Scripture also makes clear that marriage is much more than merely a channel for the human sex drive — not even primarily that — and to seek it as such is a recipe for disaster. Marriage exists as a living parable of the love of Christ for His bride, the church, Paul tells us in Ephesians 5. Sex is part of that union, and an important part, but it is only a part of the whole.
More to your (and many believers’) struggle. There is a vast difference between longing for something in a healthy, God-glorifying way and that of fantasizing in a self-centered, objectifying way.
A healthy longing for relationship is one that seeks the whole package that marriage is and has at its center a desire to please God by embracing His plans and purposes for our life. Yes, this longing is excited about the sex but is equally excited about the love and intimacy with another human expressed to one another in thousands of different ways over a lifetime of marriage, which brings praise to God.
This longing waits with an open hand, prayerfully keeping God and His glory as the aim whatever the cost. It is a longing not limited to that of marriage, but in all things God has placed a desire for in our hearts.
The counterfeit of this healthy longing is self-centered and hones in primarily on those things that (we think) will satisfy us. It’s the quick fix, and it is the ongoing struggle of every believer, married and unmarried.
If this longing involves other people, it usually places them as merely objects to help us be satisfied. It is fantasy and does not have those people’s best in mind. It is about what they can do for us, not the other way around. The satisfaction of this longing is not an act of praise to God, but a temporary numbing of a symptom of deeper longing. It puts ourselves at the center.
And we are all guilty of this latter, self-seeking longing. Whether for fame or wealth or things or sex or a thousand others. All of us need to bring these real struggles to the God who “knows our frame” and ask Him, sometimes hourly, for the grace to get out of that downward spiral, up to the place of vision for health and wholeness in Him.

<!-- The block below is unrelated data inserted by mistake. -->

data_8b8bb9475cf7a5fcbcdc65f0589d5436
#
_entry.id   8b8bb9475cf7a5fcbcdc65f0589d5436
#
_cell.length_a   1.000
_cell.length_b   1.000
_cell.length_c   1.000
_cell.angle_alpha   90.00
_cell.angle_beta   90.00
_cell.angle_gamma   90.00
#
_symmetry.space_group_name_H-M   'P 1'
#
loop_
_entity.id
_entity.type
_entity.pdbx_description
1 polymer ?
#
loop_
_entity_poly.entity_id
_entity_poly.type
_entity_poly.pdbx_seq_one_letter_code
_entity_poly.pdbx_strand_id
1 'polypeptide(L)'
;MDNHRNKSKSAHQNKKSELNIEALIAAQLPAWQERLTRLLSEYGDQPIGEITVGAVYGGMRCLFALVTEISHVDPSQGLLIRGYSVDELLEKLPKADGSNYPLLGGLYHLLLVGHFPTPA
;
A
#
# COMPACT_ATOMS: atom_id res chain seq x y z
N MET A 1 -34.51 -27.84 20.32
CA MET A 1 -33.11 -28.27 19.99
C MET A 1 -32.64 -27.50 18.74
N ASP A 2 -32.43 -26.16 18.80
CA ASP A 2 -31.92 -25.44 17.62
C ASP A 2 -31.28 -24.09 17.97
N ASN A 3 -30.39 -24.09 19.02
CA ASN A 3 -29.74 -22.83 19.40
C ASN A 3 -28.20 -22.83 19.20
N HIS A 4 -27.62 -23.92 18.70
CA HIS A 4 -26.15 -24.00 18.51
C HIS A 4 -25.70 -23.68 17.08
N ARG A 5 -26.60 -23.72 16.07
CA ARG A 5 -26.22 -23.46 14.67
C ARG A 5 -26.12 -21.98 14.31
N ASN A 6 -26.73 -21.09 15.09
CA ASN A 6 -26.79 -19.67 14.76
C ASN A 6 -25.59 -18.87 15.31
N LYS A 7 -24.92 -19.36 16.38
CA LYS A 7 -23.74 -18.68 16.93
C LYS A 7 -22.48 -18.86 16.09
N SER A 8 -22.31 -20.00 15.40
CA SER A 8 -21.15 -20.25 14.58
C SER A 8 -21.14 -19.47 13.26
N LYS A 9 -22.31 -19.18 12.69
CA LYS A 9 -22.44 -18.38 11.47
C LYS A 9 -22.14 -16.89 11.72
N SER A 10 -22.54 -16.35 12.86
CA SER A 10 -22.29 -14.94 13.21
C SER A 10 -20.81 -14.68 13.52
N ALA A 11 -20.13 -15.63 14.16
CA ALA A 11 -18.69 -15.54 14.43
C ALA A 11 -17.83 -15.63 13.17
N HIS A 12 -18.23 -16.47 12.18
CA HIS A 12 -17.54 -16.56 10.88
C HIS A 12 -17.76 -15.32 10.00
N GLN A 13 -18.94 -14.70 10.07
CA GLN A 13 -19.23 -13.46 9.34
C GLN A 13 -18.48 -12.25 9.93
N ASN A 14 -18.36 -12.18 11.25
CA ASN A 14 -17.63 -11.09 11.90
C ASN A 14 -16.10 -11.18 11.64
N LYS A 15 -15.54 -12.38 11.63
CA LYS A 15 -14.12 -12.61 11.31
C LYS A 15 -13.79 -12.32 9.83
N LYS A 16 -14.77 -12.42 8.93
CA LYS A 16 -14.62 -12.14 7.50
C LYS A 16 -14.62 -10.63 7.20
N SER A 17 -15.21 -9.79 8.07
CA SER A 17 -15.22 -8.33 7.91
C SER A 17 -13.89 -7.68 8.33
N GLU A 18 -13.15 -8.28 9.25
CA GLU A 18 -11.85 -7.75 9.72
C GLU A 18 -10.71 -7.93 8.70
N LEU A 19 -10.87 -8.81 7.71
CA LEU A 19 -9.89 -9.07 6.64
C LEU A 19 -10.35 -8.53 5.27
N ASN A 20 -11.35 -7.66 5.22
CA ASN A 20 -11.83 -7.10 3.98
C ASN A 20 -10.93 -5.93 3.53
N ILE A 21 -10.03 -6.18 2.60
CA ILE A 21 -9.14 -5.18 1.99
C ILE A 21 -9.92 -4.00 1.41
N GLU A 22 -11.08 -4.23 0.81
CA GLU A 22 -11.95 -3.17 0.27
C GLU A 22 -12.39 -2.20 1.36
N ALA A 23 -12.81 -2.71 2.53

Your issue, as I see it, is only partly singleness. The greater issue, as you already know, is your “damaged relationship with God.” In your case, marriage right now would do just the opposite of what you hope it would do. It wouldn’t serve to help solve your problem; it would compound it by placing a burden — your happiness — upon another person that she was never intended to carry.
Marriage is not the way out of sin; the Lord of marriage is. Set seeking relationships to the side for a season, and seek Him first. Let Him bring health to these empty fantasies, and replace them with rightly-ordered longings for all that He has placed in your heart. Stay with it, even if it’s a struggle. Be persistent. Freedom will come.
Only the Christ who created marriage (and all the other amazing things in life) can set us free so that we can fully experience the wonder of it. This is true for the single who is just beginning to think about relationships, all the way to the person who has been married for 60 years. It’s a freedom worth fighting for.
Copyright 2011 John Thomas. All rights reserved.